Is it better to take monthly installments or once a year?

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Many retirees use annuities to simplify their income stream in retirement but that doesn’t mean annuities are simple. In addition to choosing which type of annuity to purchase — immediate versus deferred and fixed, indexed or variable, you’ll also need to consider how you’ll receive annuity payments.

You can get a lump sum from your annuity, a life option that pays out over your lifetime and, if you choose, a spouse, other survivors or estate, or a systematic stream of fixed payments that you receive annually, semi-annually, quarterly or monthly.

While a systematic withdrawal approach gives you the kind of reliable cash flow you can coordinate with your other monthly or periodic expenses, the insurance company that pays the annuity can’t promise that you won’t out of pocket. Another question is how often you will take your payments, and whether there are any particular advantages to any one approach.

a financial consultant It can help you choose an appropriate strategy for your annuity.

Taxes

Whether you take your payments monthly, annually, or on another schedule, you will face the same tax liability. If the annuity is purchased with pre-tax dollars, all payments are taxable no matter how often you receive them. For annuities purchased with after-tax dollars, only the portion of the payment that represents gains is taxable, while the principal portion that is returned is not taxable.

Either way, if you withdraw money from the annuity before age 59-1/2, you will likely face a 10% tax penalty. In exchange for this illiquidity, the trade-off is that your annuity otherwise grows tax-deferred.

Monthly payment

This is the most common default option with many annuities, and allows the retiree to schedule payments with their monthly bills. If you also collect monthly Social Security or pension payments and take cash from an IRA or other retirement account, you may want to use that money to cover your monthly expenses and allow your annuity investments to grow a little longer by taking a premium annuity.

Talk to a financial advisor About the pros and cons of monthly, annual and lump sum payments.

Annual payment

By paying once a year, the beneficiary can deposit money into an interest-bearing account and make smaller quarterly or monthly withdrawals as he or she needs the cash, leaving the rest of the annual funds to generate interest for more months to come. One safe way is to put the annual payment on file High-interest money market accountWhich provides the security of deposit insurance with the flexibility of writing a limited number of checks each month while leaving the remaining deposit to generate interest.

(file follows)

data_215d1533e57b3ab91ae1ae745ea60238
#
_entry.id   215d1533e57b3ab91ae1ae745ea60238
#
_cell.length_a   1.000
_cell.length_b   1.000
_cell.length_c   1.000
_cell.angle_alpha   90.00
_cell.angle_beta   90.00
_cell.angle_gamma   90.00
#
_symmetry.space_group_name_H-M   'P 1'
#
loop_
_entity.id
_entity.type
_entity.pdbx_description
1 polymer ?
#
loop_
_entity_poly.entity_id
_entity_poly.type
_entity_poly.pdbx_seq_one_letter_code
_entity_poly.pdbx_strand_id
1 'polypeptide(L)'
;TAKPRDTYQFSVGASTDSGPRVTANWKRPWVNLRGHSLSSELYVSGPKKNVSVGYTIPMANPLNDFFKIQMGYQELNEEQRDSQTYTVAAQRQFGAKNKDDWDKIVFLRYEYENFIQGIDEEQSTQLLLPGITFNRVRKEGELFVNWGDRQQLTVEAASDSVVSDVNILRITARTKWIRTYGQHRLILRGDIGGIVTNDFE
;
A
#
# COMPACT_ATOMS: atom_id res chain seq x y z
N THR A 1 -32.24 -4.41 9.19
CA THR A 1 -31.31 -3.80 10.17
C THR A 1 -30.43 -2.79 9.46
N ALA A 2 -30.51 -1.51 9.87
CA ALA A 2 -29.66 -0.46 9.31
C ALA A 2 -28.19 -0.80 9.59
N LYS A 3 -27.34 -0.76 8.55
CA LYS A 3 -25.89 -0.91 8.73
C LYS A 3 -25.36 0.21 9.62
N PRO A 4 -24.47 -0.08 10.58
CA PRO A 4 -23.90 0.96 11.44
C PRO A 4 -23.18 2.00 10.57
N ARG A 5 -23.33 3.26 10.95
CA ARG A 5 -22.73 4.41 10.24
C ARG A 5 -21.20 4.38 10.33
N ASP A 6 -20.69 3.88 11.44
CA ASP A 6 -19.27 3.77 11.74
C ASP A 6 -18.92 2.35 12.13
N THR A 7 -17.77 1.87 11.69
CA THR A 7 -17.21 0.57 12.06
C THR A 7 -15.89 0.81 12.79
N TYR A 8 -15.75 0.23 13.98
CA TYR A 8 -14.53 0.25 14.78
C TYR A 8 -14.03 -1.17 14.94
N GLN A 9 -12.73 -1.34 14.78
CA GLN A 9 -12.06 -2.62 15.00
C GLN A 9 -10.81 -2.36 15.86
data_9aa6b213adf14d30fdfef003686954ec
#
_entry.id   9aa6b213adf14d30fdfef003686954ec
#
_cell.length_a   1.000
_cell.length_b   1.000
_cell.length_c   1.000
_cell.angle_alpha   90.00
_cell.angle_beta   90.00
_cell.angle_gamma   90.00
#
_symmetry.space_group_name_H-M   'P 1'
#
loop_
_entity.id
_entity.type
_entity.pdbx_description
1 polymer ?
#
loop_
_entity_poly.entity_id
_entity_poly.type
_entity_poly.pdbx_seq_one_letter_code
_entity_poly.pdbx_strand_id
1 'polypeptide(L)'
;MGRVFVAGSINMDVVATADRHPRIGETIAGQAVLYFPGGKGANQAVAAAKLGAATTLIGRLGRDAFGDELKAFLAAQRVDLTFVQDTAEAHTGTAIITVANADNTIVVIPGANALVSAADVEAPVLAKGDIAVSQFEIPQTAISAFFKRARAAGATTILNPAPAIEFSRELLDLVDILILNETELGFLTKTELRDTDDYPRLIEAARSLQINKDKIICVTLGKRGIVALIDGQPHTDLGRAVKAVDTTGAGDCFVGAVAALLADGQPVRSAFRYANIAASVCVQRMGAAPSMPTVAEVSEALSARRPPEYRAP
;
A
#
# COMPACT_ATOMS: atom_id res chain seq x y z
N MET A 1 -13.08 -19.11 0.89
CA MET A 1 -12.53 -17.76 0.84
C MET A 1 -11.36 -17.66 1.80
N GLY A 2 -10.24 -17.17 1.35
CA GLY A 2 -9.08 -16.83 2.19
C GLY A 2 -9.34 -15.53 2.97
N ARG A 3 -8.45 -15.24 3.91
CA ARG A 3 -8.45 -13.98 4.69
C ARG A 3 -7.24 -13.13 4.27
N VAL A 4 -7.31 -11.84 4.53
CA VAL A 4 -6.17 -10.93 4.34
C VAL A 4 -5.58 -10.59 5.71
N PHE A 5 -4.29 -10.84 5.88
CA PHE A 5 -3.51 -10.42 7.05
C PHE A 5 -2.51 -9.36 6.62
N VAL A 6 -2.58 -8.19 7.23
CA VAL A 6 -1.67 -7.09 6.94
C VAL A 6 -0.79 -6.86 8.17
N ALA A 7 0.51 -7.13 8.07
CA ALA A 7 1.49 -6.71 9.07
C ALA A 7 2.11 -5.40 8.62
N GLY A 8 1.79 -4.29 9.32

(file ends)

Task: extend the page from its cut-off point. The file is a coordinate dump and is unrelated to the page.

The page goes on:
Payment cut-off considerations

If your annuity does not pay a survivor benefit, payments will stop when the annuity holder dies, resulting in reduced household income for the surviving spouse. If the annuity payments are monthly, the survivor will forfeit any remaining payments for that year beginning the month following the beneficiary’s death. However, if payments are made annually in January of each year, the annuity income will actually be received for the entire year, saving even more cash.

If you need help with estate planning considerations, consider this Talk to a financial advisor.

Change the payment schedule

Although you generally can’t change your payment method once your annuity withdrawals begin, you may be able to change the frequency of payments on a regular payment schedule, depending on the type of annuity you purchased. Depending on how your annuity payments are calculated, your payment may be reduced if you increase the frequency of your payments.

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Determining how to structure your retirement income cash flow is an important consideration in designing your retirement resources, especially when it comes to annuities.

advice

  • The right type of annuity can be a good addition to your retirement plan, as well Social securityand pension payments and withdrawals from investment and retirement accounts. A knowledgeable financial advisor can help you determine how to structure and coordinate these payments throughout your retirement.

  • Finding a financial advisor is not difficult. Free SmartAsset tool Matches you with up to three vetted financial advisors serving your area, and you can interview your advisors at no cost to determine which advisor is right for you.

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